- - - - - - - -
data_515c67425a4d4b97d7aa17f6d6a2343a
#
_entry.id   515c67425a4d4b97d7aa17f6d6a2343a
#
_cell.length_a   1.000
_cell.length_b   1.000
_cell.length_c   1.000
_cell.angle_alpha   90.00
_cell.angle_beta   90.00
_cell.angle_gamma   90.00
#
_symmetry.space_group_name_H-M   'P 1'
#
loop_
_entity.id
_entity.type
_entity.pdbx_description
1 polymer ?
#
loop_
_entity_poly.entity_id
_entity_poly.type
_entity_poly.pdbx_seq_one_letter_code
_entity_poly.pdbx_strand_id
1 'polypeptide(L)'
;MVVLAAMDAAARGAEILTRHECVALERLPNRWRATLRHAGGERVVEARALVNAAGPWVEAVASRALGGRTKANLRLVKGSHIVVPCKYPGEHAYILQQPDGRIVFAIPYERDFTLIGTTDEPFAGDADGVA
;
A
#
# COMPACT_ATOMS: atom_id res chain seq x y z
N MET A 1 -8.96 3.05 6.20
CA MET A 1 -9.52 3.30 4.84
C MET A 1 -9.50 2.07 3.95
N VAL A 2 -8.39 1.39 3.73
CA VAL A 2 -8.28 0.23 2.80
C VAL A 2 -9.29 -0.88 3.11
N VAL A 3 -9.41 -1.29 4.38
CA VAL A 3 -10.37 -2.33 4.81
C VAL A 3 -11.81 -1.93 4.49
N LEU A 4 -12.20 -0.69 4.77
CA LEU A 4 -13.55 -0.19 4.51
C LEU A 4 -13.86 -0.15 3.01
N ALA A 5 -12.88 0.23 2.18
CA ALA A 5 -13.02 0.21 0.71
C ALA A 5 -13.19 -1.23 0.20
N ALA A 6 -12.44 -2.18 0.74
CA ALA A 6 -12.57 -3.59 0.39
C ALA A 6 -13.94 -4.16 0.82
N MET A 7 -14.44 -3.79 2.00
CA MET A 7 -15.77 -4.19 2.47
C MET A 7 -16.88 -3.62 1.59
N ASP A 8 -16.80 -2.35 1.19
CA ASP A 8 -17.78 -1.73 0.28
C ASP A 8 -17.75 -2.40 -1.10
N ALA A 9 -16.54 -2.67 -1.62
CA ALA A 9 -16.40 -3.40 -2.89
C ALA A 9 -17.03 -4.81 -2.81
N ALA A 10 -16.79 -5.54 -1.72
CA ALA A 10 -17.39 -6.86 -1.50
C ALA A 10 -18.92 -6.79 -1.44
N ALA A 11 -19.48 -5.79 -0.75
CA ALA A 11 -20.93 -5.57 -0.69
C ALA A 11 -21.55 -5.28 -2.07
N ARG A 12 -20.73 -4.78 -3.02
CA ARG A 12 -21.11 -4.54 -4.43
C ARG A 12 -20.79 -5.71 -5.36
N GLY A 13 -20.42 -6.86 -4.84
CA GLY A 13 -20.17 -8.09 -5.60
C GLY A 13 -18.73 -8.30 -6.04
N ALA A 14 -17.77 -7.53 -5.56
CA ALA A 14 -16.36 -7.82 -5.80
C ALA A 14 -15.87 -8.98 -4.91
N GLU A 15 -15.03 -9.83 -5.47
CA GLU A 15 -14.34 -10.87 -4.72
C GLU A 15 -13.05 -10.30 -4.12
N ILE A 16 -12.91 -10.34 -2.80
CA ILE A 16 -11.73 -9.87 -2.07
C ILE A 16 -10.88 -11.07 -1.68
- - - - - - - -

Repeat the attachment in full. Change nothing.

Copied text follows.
data_515c67425a4d4b97d7aa17f6d6a2343a
#
_entry.id   515c67425a4d4b97d7aa17f6d6a2343a
#
_cell.length_a   1.000
_cell.length_b   1.000
_cell.length_c   1.000
_cell.angle_alpha   90.00
_cell.angle_beta   90.00
_cell.angle_gamma   90.00
#
_symmetry.space_group_name_H-M   'P 1'
#
loop_
_entity.id
_entity.type
_entity.pdbx_description
1 polymer ?
#
loop_
_entity_poly.entity_id
_entity_poly.type
_entity_poly.pdbx_seq_one_letter_code
_entity_poly.pdbx_strand_id
1 'polypeptide(L)'
;MVVLAAMDAAARGAEILTRHECVALERLPNRWRATLRHAGGERVVEARALVNAAGPWVEAVASRALGGRTKANLRLVKGSHIVVPCKYPGEHAYILQQPDGRIVFAIPYERDFTLIGTTDEPFAGDADGVA
;
A
#
# COMPACT_ATOMS: atom_id res chain seq x y z
N MET A 1 -8.96 3.05 6.20
CA MET A 1 -9.52 3.30 4.84
C MET A 1 -9.50 2.07 3.95
N VAL A 2 -8.39 1.39 3.73
CA VAL A 2 -8.28 0.23 2.80
C VAL A 2 -9.29 -0.88 3.11
N VAL A 3 -9.41 -1.29 4.38
CA VAL A 3 -10.37 -2.33 4.81
C VAL A 3 -11.81 -1.93 4.49
N LEU A 4 -12.20 -0.69 4.77
CA LEU A 4 -13.55 -0.19 4.51
C LEU A 4 -13.86 -0.15 3.01
N ALA A 5 -12.88 0.23 2.18
CA ALA A 5 -13.02 0.21 0.71
C ALA A 5 -13.19 -1.23 0.20
N ALA A 6 -12.44 -2.18 0.74
CA ALA A 6 -12.57 -3.59 0.39
C ALA A 6 -13.94 -4.16 0.82
N MET A 7 -14.44 -3.79 2.00
CA MET A 7 -15.77 -4.19 2.47
C MET A 7 -16.88 -3.62 1.59
N ASP A 8 -16.80 -2.35 1.19
CA ASP A 8 -17.78 -1.73 0.28
C ASP A 8 -17.75 -2.40 -1.10
N ALA A 9 -16.54 -2.67 -1.62
CA ALA A 9 -16.40 -3.40 -2.89
C ALA A 9 -17.03 -4.81 -2.81
N ALA A 10 -16.79 -5.54 -1.72
CA ALA A 10 -17.39 -6.86 -1.50
C ALA A 10 -18.92 -6.79 -1.44
N ALA A 11 -19.48 -5.79 -0.75
CA ALA A 11 -20.93 -5.57 -0.69
C ALA A 11 -21.55 -5.28 -2.07
N ARG A 12 -20.73 -4.78 -3.02
CA ARG A 12 -21.11 -4.54 -4.43
C ARG A 12 -20.79 -5.71 -5.36
N GLY A 13 -20.42 -6.86 -4.84
CA GLY A 13 -20.17 -8.09 -5.60
C GLY A 13 -18.73 -8.30 -6.04
N ALA A 14 -17.77 -7.53 -5.56
CA ALA A 14 -16.36 -7.82 -5.80
C ALA A 14 -15.87 -8.98 -4.91
N GLU A 15 -15.03 -9.83 -5.47
CA GLU A 15 -14.34 -10.87 -4.72
C GLU A 15 -13.05 -10.30 -4.12
N ILE A 16 -12.91 -10.34 -2.80
CA ILE A 16 -11.73 -9.87 -2.07
C ILE A 16 -10.88 -11.07 -1.68